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  Community Call to Action re: JVM on PS3  (Read 19571 times)
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Offline erikd

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« Reply #30 - Posted 2008-09-30 18:46:27 »

Well, FWIW we already have Ultratron ready to go on XBLA - got it ported to C#. It was that simple to get our stuff running on a console after all. It'd be just peachy to get it on PSN too. In fact being part of a team involved in getting Java onto PS3 would be one of the few roles I'd consider doing fulltime instead of Puppygames or contracting.

Cas Smiley
If that isn't a compelling reason for Sony to go for it, I don't know what is...

Same old same old. A bunch of vaugely worded comments with no actual verifiable content. We've heard the exact same thing for years now and never seen anything solid.

In a couple of years when someone digs this up you'll answer with something equally vauge like "there were tricky issues we couldn't address" and that'll be the last we'll ever hear of it.

I'd love a Java equivilent of XNA, especially if it was possible to write games for the PSN store, but until I see something in my hands that actually works it's all just hype and fluff.

I guess that's just your way of saying that you fully support the idea but are prepared for the disappointment if it doesn't work out like last time, right? Grin Kiss

Offline Orangy Tang

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« Reply #31 - Posted 2008-09-30 18:48:01 »

I guess that's just your way of saying that you fully support the idea but are prepared for the disappointment if it doesn't work out like last time, right? Grin Kiss

Yes. Smiley

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Offline ChrisM

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« Reply #32 - Posted 2008-09-30 19:08:40 »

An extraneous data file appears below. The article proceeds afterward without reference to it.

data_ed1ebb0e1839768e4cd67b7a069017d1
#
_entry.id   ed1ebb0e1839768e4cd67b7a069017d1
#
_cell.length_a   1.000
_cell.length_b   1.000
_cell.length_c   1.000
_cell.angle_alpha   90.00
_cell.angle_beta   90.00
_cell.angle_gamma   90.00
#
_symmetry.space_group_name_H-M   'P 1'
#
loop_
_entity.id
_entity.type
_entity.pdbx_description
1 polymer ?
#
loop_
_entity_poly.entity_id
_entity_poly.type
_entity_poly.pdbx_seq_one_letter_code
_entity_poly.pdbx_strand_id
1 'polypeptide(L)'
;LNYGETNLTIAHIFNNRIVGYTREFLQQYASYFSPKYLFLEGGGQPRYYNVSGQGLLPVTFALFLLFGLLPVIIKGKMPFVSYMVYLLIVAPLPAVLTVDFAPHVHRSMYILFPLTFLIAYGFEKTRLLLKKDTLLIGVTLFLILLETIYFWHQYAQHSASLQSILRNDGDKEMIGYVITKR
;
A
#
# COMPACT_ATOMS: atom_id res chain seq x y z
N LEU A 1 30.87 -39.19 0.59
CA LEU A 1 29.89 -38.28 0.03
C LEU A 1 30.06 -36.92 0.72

Same old same old. A bunch of vaugely worded comments with no actual verifiable content. We've heard the exact same thing for years now and never seen anything solid.

In a couple of years when someone digs this up you'll answer with something equally vauge like "there were tricky issues we couldn't address" and that'll be the last we'll ever hear of it.

I'd love a Java equivilent of XNA, especially if it was possible to write games for the PSN store, but until I see something in my hands that actually works it's all just hype and fluff.
So sorry if it's the same old, same old.  Sorry that I can't tell you more due to the NDAs between us and Sony.  You have no idea how frustrating it is to have worked on this stuff and not anything public to share.  More frustrating for me than it is for you to hear the vague comments that I can publicly state.

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Offline ChrisM

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« Reply #33 - Posted 2008-09-30 19:10:48 »

You won't prevent non professional game developers from participating.

No, but games that are not "acceptable" to a platform like PSN, or XBLA for that matter,  won't see distribution either.

Offline DzzD
« Reply #34 - Posted 2008-09-30 19:18:44 »

no way to argue about all those internets "casual game"  that a JVM on PS3 will give access to their user ?

after doing some research, i have trouble to understand, PS3 is java powered, no ? and it seems that using the BD-J with a little "tips" some people run Java program on it ? so what the problem, and why this JVM is not easily accessible ?

http://www.ps3hax.net/showthread.php?t=5751

not the right processor ? that's it ?

Offline erikd

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« Reply #35 - Posted 2008-09-30 20:35:49 »

no way to argue about all those internets "casual game"  that a JVM on PS3 will give access to their user ?

TBH, I don't think java really shines for casual web games. Flash is much better suited for that and the PS3 browser already supports it.
Besides, imho the goal here is selling great games on PSN, for which java really could shine.

Quote
after doing some research, i have trouble to understand, PS3 is java powered, no ? and it seems that using the BD-J with a little "tips" some people run Java program on it ? so what the problem, and why this JVM is not easily accessible ?

I've done some testing with that and actually got something running on it.
The bottom line is that BD-J is what it is; it's meant for some interactivity on bluray discs and isn't really suited for any serious gaming: It doesn't really support the PS3 controllers, from the look of things it's only an interpreter, it seems impossible to get 60fps (could have something to do with having to sync with bluray's framerate?), BD-J is based on a subset of java 1.3, there's no way of accessing the RSX, the list goes on...